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Person to Know: A Designer Who Turns Simple Paper Shapes Into Kaleidoscopic Textiles

By Alice Newell-Hanson

Kestler piecing together a pattern for a textile.
Nick Ballon
Kestler piecing together a pattern for a textile.

Six days a week (unless it’s snowing), the Swiss textile designer Sonnhild Kestler rides her black Ciao moped west across Zurich, from the wooded residential neighborhood of Zurichberg — where she lives in a green-shuttered 1914 apartment building with her partner, Arthur David, a visual artist — toward the Limmat River. She has navigated the city this way for 35 years, a clutch of reusable striped shopping bags fanning out from her handlebars or a large roll of fabric balanced precariously across her thighs. Invariably, she’s making her way either to her printing studio, on the second floor of a former weaving factory that backs onto the river in the industrial area of Höngg, or to Thema Selection, an influential fashion boutique in the city’s Old Town where she maintains a vibrant shop-within-a-shop stocked with her wares: handcrafted dresses, pillows, scarves and home goods screen-printed with gleeful, kaleidoscopic patterns.

The shop is on a narrow cobblestone alleyway near the Cabaret Voltaire, one of the sites where Dadaism was born over a century ago: The artists Sophie Taeuber, Jean Arp and others used to gather there to give performances and discuss the creation of a new aesthetic philosophy over drinks. It’s a fitting stage for Kestler’s own avant-garde sensibility. The designer, 55, who grew up in a small village outside of Baden, Switzerland, arrived in Zurich at 17 to study textile design. After graduating, she opened a fashion store with the designer Matthias Georg where she sold her first pieces. A few years later, she got to know the owners of Thema Selection, which was founded in 1972 by a group of freethinking friends from the city’s then thriving squat scene. In the decades since, her creations have earned her a loyal local following, and in 2010, the Swiss Federal Office of Culture awarded her its Grand Prix of Design.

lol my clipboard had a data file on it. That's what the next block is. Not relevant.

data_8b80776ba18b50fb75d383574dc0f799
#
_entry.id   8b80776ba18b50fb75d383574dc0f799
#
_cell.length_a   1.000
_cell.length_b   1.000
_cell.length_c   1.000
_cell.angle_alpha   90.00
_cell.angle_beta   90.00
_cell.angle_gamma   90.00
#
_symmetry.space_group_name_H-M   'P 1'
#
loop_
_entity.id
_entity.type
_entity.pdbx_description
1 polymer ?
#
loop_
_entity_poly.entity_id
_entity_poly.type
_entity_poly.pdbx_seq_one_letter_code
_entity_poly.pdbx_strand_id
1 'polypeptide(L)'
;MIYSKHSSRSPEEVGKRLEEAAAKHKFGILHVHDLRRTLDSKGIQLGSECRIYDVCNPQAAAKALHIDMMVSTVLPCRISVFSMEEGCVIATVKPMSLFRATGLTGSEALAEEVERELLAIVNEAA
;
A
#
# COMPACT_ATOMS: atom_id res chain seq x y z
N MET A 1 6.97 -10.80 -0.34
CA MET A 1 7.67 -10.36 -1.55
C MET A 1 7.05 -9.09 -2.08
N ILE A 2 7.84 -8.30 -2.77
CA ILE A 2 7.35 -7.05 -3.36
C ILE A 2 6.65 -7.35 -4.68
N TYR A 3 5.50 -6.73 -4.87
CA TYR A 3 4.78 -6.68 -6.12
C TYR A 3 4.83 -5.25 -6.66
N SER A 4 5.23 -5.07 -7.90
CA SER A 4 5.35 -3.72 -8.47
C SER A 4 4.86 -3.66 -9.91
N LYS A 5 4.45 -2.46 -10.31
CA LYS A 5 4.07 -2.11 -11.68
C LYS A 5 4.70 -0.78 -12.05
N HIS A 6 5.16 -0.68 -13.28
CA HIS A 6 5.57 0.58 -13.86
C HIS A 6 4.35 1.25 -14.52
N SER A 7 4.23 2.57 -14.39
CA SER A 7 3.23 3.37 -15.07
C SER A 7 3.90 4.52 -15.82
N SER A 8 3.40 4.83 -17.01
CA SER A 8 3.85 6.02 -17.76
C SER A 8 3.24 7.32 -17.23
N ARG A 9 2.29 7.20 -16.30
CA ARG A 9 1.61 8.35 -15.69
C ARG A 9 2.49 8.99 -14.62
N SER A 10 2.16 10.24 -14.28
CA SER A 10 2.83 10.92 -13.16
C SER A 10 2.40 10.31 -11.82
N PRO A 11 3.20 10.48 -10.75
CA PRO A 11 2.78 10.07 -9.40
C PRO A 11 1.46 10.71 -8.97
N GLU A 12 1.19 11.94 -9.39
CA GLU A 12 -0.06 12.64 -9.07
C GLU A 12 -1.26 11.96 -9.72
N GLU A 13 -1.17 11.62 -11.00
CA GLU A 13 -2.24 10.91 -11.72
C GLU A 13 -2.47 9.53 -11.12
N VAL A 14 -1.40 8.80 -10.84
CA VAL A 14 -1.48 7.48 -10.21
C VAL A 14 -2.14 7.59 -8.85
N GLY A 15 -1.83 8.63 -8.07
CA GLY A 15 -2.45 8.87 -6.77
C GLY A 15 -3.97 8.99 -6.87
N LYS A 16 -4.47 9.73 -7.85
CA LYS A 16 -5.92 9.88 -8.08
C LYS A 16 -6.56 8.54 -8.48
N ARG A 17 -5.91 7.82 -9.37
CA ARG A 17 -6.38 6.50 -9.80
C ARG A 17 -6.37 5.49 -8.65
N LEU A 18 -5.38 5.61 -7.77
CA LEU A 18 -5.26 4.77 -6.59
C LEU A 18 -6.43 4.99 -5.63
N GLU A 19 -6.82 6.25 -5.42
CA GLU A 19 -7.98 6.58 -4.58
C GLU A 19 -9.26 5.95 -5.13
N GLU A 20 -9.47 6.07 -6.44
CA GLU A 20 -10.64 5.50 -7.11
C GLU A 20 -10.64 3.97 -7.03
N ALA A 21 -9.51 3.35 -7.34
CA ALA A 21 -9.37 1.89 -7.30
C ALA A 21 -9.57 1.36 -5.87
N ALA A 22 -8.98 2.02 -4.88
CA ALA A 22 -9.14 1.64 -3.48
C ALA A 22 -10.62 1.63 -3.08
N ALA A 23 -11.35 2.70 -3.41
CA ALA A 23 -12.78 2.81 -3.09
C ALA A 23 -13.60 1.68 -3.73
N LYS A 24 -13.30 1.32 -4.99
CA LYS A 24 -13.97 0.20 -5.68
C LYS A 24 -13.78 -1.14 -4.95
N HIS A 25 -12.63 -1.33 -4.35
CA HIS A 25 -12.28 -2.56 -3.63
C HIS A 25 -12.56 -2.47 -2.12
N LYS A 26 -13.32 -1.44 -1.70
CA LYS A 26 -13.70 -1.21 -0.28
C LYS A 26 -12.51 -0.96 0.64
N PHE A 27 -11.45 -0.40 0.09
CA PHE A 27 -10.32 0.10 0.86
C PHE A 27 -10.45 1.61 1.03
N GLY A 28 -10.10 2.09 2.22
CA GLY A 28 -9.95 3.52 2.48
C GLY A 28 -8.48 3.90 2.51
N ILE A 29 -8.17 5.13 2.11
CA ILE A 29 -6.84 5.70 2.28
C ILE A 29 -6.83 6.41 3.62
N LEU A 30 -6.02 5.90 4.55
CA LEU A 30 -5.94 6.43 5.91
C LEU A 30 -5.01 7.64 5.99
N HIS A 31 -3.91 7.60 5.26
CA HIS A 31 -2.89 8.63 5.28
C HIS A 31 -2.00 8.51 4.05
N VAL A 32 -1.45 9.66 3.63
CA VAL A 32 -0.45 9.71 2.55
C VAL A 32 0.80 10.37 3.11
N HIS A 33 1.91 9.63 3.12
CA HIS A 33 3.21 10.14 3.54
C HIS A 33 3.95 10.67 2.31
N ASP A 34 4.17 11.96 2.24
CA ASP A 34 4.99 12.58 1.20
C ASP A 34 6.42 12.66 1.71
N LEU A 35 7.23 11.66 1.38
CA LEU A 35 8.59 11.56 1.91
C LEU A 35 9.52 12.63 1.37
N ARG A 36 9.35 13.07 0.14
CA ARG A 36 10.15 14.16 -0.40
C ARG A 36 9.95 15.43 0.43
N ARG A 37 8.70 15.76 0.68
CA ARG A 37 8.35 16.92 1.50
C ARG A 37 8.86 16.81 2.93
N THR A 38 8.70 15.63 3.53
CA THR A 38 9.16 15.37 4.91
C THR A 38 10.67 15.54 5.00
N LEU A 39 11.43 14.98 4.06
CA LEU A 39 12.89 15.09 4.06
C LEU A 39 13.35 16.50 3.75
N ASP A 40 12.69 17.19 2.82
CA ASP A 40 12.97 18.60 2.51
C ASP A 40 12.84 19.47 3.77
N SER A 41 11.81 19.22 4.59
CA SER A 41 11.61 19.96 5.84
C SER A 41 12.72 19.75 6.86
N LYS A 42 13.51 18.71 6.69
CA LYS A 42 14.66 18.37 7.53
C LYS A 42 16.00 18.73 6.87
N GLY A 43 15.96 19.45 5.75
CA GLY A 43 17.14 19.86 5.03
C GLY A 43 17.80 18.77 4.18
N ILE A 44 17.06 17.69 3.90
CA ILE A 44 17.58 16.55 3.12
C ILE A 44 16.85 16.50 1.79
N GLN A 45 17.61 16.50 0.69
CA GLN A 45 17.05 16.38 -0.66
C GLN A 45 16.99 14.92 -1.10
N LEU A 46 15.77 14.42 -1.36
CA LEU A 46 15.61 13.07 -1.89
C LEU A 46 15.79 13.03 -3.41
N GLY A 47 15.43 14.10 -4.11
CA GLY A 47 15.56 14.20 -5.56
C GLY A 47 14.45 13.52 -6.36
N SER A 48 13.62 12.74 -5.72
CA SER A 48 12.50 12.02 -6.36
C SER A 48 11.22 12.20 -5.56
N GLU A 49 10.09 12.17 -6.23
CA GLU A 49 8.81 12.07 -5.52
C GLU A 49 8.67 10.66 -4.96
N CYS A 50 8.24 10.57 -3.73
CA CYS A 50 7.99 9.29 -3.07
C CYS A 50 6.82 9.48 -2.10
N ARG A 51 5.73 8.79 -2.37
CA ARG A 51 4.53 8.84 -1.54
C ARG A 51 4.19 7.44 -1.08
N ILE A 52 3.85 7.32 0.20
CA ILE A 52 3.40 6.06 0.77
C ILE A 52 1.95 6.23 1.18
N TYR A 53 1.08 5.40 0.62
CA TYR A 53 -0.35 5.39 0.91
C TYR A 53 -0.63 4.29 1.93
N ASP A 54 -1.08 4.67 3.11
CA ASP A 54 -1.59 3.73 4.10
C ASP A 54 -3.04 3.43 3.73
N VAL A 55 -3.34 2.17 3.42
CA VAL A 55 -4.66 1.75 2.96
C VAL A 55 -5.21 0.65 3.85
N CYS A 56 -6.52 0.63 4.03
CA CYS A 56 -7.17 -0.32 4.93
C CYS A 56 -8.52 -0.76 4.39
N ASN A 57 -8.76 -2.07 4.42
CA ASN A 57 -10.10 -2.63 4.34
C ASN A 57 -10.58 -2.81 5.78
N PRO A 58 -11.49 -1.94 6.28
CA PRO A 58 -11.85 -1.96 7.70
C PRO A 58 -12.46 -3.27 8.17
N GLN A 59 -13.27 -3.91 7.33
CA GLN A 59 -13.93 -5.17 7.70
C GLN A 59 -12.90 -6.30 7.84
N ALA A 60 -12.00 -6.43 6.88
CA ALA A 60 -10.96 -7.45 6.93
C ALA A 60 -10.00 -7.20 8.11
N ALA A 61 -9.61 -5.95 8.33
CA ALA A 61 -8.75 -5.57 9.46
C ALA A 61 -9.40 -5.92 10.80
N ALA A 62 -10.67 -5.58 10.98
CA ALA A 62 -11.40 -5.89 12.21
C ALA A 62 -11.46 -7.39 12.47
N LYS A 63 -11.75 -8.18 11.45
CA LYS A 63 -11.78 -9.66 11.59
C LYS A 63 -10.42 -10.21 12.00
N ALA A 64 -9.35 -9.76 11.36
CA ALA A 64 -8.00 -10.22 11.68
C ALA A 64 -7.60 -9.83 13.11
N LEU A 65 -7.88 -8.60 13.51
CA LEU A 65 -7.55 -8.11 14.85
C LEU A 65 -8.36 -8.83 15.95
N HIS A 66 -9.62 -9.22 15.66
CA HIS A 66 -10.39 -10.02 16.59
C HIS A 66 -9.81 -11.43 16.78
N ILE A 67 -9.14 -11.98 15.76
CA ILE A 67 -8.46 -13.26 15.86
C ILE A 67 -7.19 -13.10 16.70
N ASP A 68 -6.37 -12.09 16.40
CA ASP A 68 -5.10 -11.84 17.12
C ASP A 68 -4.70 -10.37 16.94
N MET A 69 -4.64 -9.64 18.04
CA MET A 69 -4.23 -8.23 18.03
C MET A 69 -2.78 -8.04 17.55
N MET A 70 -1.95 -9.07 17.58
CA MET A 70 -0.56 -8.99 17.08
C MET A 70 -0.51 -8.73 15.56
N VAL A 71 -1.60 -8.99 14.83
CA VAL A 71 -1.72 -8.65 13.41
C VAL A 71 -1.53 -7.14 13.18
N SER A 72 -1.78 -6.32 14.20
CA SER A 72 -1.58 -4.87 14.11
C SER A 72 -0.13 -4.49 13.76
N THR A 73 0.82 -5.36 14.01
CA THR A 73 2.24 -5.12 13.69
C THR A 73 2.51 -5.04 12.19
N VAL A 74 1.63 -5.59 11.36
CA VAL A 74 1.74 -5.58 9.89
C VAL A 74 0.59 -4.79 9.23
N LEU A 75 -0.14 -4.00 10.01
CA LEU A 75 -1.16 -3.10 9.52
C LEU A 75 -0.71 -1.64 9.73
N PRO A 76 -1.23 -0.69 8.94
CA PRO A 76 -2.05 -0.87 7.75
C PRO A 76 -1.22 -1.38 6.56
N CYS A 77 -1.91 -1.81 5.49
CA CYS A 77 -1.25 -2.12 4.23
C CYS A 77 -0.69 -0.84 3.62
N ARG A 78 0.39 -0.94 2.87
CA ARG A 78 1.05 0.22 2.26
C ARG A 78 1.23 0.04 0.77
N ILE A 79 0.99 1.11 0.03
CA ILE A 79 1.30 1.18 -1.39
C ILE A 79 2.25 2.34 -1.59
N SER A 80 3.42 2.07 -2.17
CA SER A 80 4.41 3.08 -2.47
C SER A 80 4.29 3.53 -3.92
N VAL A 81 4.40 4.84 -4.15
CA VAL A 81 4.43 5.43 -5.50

Nick BallonLeft: An array of paper cutouts that evolved into a rug pattern for Kestler’s new collaboration with Maharam. Right: Her two finished rugs for the new Maharam collection, with screen prints in the window.
Left: An array of paper cutouts that evolved into a rug pattern for Kestler’s new collaboration with Maharam. Right: Her two finished rugs for the new Maharam collection, with screen prints in the window.

Still, she is not widely known outside of Switzerland. Kestler’s time-intensive, almost ritualistic process is what makes her work so exceptional and is also the primary obstacle to its wider circulation. Her company, which she started in 1988 and which sells products under the label S.K. Hand-Druck, is a one-woman textile manufacturer, its every product the result of long hours spent painting sheets of paper in custom shades of gouache (dusty lemon, petrol blue, flamingo, marzipan), cutting them into shapes (abstract flowers, radiating palm fronds, elephants, temples) and then arranging the shapes into elaborate collages that she uses as the basis for screen prints. Kestler prefers to work alone, often barefoot, so that she can walk across her long wooden worktables, which are almost always laid with colourful constellations of paper, surveying her cutouts from above and adjusting their placement as she goes.